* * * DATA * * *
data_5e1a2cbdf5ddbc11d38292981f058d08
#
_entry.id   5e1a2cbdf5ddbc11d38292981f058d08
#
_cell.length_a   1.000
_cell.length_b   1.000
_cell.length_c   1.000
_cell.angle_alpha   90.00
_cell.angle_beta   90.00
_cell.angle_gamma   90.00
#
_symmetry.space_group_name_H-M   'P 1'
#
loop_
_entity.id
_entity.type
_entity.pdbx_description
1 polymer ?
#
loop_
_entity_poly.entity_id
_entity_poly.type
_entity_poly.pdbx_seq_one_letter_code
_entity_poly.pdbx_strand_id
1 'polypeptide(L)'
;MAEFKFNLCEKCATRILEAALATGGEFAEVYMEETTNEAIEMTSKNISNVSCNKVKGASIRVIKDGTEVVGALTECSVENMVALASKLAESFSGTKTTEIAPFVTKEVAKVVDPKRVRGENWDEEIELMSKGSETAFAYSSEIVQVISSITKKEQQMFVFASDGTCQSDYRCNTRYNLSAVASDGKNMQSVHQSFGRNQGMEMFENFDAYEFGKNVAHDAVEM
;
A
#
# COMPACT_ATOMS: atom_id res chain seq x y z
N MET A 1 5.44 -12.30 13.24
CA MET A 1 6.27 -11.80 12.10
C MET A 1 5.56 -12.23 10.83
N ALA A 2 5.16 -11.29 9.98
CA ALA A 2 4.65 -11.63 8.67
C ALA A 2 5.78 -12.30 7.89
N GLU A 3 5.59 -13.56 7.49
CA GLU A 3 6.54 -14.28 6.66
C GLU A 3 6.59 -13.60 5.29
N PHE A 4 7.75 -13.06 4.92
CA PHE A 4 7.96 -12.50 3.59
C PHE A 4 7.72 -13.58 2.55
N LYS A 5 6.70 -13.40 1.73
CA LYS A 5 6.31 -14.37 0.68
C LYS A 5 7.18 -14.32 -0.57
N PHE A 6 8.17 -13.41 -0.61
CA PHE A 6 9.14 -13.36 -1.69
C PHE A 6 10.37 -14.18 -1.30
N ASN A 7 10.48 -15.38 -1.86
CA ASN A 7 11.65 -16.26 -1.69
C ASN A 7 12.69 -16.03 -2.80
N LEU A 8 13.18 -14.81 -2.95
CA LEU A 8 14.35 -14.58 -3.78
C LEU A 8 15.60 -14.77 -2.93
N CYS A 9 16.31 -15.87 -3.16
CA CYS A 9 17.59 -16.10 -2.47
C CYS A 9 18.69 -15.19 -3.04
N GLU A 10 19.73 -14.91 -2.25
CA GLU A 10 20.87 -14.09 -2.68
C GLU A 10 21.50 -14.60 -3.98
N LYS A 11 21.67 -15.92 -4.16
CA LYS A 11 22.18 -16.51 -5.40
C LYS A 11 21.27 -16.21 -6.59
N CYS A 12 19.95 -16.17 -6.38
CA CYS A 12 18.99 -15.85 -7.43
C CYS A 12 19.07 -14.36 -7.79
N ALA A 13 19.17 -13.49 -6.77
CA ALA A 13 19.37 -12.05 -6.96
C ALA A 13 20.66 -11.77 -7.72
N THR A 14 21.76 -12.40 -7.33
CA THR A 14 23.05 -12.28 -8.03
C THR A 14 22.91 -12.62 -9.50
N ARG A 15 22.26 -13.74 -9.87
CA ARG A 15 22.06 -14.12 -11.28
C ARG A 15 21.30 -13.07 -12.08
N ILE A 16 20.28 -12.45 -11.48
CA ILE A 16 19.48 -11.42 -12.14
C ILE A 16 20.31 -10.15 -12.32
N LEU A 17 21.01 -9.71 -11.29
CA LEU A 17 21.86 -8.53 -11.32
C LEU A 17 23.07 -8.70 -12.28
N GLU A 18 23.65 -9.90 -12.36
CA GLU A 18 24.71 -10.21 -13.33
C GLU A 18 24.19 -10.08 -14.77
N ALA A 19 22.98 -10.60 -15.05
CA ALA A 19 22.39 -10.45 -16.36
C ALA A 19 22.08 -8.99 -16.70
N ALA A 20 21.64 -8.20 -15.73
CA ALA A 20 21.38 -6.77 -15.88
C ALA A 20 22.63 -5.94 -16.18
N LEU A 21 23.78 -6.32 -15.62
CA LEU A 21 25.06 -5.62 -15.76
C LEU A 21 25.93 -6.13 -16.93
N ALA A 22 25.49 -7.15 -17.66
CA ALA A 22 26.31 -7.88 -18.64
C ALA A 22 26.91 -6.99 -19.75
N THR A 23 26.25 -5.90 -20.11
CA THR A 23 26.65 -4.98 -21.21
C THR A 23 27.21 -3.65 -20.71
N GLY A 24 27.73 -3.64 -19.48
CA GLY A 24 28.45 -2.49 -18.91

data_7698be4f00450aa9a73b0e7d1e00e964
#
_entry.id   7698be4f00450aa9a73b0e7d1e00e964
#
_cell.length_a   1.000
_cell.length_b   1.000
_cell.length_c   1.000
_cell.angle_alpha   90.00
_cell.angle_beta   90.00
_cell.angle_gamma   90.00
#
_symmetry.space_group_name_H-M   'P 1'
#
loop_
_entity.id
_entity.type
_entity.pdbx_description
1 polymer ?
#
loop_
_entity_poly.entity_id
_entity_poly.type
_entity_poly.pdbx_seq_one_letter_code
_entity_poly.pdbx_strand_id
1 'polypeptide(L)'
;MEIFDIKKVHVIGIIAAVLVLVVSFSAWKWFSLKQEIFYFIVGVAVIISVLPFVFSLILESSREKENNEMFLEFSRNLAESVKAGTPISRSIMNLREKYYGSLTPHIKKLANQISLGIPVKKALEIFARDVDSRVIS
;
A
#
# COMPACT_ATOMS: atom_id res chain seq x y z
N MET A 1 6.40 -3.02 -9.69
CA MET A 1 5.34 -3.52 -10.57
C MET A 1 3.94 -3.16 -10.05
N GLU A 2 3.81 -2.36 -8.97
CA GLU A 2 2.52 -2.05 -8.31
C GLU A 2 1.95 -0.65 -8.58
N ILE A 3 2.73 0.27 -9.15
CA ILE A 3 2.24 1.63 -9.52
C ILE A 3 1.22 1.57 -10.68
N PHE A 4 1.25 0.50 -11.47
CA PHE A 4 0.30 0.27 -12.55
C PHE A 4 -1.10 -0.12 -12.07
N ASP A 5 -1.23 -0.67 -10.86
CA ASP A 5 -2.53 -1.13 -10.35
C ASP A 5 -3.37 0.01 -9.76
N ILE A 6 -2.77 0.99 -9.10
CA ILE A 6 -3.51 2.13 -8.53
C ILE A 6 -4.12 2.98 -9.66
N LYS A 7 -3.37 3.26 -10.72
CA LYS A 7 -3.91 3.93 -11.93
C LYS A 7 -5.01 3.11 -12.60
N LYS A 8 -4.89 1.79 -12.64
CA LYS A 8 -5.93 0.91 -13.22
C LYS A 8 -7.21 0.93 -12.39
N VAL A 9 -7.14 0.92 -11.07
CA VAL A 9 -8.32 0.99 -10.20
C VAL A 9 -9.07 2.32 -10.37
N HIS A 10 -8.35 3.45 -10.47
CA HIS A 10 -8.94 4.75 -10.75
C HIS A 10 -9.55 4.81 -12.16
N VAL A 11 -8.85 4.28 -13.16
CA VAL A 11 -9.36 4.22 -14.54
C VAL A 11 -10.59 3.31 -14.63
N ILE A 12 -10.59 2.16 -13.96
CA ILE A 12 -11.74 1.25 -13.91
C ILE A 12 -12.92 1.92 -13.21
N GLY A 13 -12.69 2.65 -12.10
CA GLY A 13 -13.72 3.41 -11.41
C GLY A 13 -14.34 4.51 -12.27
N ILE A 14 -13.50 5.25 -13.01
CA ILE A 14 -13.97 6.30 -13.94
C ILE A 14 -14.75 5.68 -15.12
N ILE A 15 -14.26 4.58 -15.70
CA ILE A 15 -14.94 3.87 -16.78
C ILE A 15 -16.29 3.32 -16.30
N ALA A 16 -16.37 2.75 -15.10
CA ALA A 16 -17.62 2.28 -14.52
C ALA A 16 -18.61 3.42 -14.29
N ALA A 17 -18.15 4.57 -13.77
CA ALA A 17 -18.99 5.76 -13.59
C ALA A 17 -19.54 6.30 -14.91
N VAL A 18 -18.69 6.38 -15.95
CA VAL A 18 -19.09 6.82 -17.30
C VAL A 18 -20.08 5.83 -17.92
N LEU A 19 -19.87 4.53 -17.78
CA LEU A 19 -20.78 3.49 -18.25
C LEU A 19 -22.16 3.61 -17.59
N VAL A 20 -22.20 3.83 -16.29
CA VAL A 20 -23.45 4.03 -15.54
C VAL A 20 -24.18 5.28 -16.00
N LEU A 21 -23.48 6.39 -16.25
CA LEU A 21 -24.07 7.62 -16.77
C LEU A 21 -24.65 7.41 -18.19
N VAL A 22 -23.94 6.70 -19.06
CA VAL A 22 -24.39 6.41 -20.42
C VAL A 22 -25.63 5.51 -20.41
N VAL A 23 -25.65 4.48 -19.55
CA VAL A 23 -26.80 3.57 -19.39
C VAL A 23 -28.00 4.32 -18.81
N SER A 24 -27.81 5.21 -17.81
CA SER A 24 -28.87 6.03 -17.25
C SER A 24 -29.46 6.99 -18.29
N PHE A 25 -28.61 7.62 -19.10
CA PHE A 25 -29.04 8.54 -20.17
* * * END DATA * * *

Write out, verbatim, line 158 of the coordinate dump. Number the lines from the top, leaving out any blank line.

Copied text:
C VAL A 9 -9.07 2.32 -10.37